addams_familySTARS3The characters who first appeared in the pages of The New Yorker, in 1938, wouldn’t be christened “The Addams Family” until the 1964 TV series.  Charles Addams’ comic strip also spawned wildly successful movies in the 1990s.  Given the passage of time, these are probably how most people know these individuals today.  Incidentally, there was a Broadway show back in 2010 as well.  The execution of this current animated film is actually the closest rendering to the cartoonist’s original creation.  It acts as a nice introduction for kids to the ghoulish clan.

Our tale begins in the past with the marriage of Gomez and Morticia voiced by Oscar Isaac Charlize Theron.  Flash forward to the present where they move to New Jersey, in a particularly amusing gag.  There are a few plot threads.  An oppressive neighborhood busybody and reality TV host named Margeaux Needler (Allison Janney) threatens to make the Addams’ life miserable.  More on her later.  Pugsley (Finn Wolfhard) prepares for a coming of age ritual involving swordplay.  Finally, their daughter, Wednesday (Chloë Grace Moretz) is curious about life outside her home and so she enrolls herself in junior high school.  There she befriends a girl named Parker (Elsie Fisher), who happens to be Margaux’s daughter.

The Addams Family isn’t an expensive effort and picky animation fans raised on Pixar and Disney may balk at the modest appearance of the production.  This cost a mere $24 million to make.  Compare that to Toy Story 4 which had a budget of $200 million.  However, this uncluttered simplicity is part of its charm.  Directors Conrad Vernon and Greg Tiernan brought us the raunchy R rated Sausage Party back in 2016.  This bears absolutely no resemblance to that endeavor.  Depending on your point of view that could either be a good thing or a bad thing.  (Personally, I was pleased.)

First the bad news: The Addams Family won’t win any awards.  As a stroy it’s kind of a scattershot affair that keeps hammering the same lesson– it’s OK to be different.  Promoting the virtues of uniformity is Home And Garden (HAG) TV maven Margeaux.  She’s building a planned community known as Assimilation near the Addams’ mansion.  She has this ridiculously large bouffant of blonde hair.  It looks like a gigantic plastic headpiece.  She’s the villain obviously and she’s hilarious.  The moral is heavy-handed but its heart is in the right place.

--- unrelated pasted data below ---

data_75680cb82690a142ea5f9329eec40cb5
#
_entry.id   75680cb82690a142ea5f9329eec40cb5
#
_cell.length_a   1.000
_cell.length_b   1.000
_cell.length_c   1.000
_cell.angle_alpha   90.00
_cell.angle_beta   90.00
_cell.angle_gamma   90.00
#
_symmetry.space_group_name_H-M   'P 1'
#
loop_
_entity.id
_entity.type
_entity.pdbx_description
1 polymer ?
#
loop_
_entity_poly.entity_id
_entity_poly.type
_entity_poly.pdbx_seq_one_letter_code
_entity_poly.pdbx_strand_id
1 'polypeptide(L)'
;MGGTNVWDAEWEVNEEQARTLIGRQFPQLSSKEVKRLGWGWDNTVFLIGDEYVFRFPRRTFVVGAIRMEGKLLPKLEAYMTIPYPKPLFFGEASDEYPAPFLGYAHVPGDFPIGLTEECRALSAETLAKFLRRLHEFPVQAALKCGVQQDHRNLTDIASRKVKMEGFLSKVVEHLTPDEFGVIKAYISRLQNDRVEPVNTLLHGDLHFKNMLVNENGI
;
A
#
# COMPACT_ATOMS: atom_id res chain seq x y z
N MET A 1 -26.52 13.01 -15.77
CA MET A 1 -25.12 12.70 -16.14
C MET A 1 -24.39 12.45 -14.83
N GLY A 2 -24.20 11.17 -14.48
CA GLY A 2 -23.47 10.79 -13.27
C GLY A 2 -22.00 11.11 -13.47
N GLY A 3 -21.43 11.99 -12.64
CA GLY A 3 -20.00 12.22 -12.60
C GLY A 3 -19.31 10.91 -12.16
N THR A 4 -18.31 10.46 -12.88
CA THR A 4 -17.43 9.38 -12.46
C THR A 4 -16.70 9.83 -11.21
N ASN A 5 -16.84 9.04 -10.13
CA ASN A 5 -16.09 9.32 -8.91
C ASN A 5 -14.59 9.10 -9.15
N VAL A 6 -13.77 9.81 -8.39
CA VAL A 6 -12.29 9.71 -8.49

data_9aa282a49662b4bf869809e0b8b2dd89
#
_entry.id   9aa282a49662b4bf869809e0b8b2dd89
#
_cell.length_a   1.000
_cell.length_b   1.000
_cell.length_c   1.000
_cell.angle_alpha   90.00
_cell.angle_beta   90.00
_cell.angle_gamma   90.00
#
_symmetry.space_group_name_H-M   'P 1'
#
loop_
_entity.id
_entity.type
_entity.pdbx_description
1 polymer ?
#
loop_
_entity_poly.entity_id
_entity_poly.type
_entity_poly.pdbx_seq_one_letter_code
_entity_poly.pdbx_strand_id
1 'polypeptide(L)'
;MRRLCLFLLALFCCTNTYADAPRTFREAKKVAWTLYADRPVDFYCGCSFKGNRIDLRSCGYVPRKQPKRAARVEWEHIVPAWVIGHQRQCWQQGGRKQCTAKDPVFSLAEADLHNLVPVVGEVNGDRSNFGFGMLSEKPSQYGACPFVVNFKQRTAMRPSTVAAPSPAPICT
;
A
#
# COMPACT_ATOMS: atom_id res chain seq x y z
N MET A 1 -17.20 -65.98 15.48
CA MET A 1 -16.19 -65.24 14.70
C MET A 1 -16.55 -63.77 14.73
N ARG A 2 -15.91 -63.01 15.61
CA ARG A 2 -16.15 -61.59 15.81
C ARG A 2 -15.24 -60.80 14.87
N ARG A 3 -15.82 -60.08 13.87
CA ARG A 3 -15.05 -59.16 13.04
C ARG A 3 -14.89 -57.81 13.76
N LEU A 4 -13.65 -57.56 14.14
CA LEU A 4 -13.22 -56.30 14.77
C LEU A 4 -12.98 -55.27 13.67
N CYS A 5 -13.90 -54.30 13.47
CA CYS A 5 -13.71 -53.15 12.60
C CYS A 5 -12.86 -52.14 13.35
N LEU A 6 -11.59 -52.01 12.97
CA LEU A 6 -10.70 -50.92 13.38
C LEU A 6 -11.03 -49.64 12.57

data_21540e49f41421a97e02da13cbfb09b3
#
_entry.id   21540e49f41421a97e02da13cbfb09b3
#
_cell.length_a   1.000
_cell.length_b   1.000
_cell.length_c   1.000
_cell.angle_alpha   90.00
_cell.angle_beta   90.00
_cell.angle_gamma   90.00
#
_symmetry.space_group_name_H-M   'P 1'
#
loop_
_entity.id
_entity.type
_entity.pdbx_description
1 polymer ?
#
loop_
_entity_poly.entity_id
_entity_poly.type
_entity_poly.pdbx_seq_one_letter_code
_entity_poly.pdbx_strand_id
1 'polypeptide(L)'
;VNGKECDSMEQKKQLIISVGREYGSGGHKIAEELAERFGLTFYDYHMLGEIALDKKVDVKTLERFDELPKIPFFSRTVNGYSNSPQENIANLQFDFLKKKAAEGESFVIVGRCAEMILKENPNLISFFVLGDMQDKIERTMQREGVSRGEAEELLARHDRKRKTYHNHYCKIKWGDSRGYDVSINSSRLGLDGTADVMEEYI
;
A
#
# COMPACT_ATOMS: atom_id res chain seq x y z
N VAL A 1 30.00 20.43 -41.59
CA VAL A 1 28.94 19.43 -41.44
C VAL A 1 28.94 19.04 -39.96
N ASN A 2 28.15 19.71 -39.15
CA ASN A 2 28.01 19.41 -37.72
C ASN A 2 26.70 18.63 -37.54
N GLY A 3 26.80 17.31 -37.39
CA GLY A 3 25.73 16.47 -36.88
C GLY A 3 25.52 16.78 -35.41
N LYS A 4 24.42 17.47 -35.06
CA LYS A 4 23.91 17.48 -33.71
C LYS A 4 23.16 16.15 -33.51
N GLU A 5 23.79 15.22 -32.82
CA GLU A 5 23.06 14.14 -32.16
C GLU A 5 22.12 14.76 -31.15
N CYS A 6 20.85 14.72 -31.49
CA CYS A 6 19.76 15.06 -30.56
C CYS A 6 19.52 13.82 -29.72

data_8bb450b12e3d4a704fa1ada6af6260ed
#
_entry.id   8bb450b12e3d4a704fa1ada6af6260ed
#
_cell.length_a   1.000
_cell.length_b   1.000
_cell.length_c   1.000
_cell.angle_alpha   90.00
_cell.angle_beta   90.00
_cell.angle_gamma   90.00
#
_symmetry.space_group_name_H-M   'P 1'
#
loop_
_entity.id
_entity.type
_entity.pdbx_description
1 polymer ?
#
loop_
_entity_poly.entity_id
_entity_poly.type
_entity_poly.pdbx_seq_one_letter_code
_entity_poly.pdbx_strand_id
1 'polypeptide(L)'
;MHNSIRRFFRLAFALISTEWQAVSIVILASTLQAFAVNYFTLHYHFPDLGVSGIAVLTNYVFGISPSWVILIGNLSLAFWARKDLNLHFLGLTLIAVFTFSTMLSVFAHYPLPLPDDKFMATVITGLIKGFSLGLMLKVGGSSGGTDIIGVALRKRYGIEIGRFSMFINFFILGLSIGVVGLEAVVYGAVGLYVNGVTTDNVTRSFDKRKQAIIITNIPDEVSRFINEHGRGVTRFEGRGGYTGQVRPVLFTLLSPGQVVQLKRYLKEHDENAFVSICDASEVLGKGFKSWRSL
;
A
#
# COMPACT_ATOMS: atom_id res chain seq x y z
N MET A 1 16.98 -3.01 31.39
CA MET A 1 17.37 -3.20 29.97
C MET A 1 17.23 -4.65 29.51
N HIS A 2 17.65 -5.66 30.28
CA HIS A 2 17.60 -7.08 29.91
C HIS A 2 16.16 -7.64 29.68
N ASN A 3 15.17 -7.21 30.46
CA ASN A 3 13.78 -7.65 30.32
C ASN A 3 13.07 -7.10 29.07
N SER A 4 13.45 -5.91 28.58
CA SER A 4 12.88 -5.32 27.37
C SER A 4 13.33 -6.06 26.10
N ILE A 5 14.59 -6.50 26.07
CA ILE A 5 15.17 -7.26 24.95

That’s the good news: As a piece of animated entertainment, it’s a pleasant diversion that stays true to the spirit of Charles Addams’ cartoon strip.  The artwork and his quirky sense of humor are intact.  These folks remain the appealingly oddball personalities that we know and love.  They’re all here: Gomez, Morticia, Uncle Fester (Nick Kroll) Grandmama (Bette Midler), Wednesday, Pugsley, their butler Lurch (Conrad Vernon), Cousin Itt (Snoop Dogg) and Thing, a disembodied hand.  Their eccentricities are on full display and they provide laughs aplenty for children and adults alike.  Monochromatic Wednesday Addams and her school chum Parker (Elsie Fisher) are talking about which Instagram filter to use for their photo and Wednesday dismisses making a choice. “I still appear black and white in all of them.”  It’s these little throwaway comments that made me chuckle.  The Addams Family is a spirited bit of fluff with inspired atmospheric touches.

10-10-19

Abominable

Posted in Adventure, Animation, Comedy, Family with tags on October 2, 2019 by Mark Hobin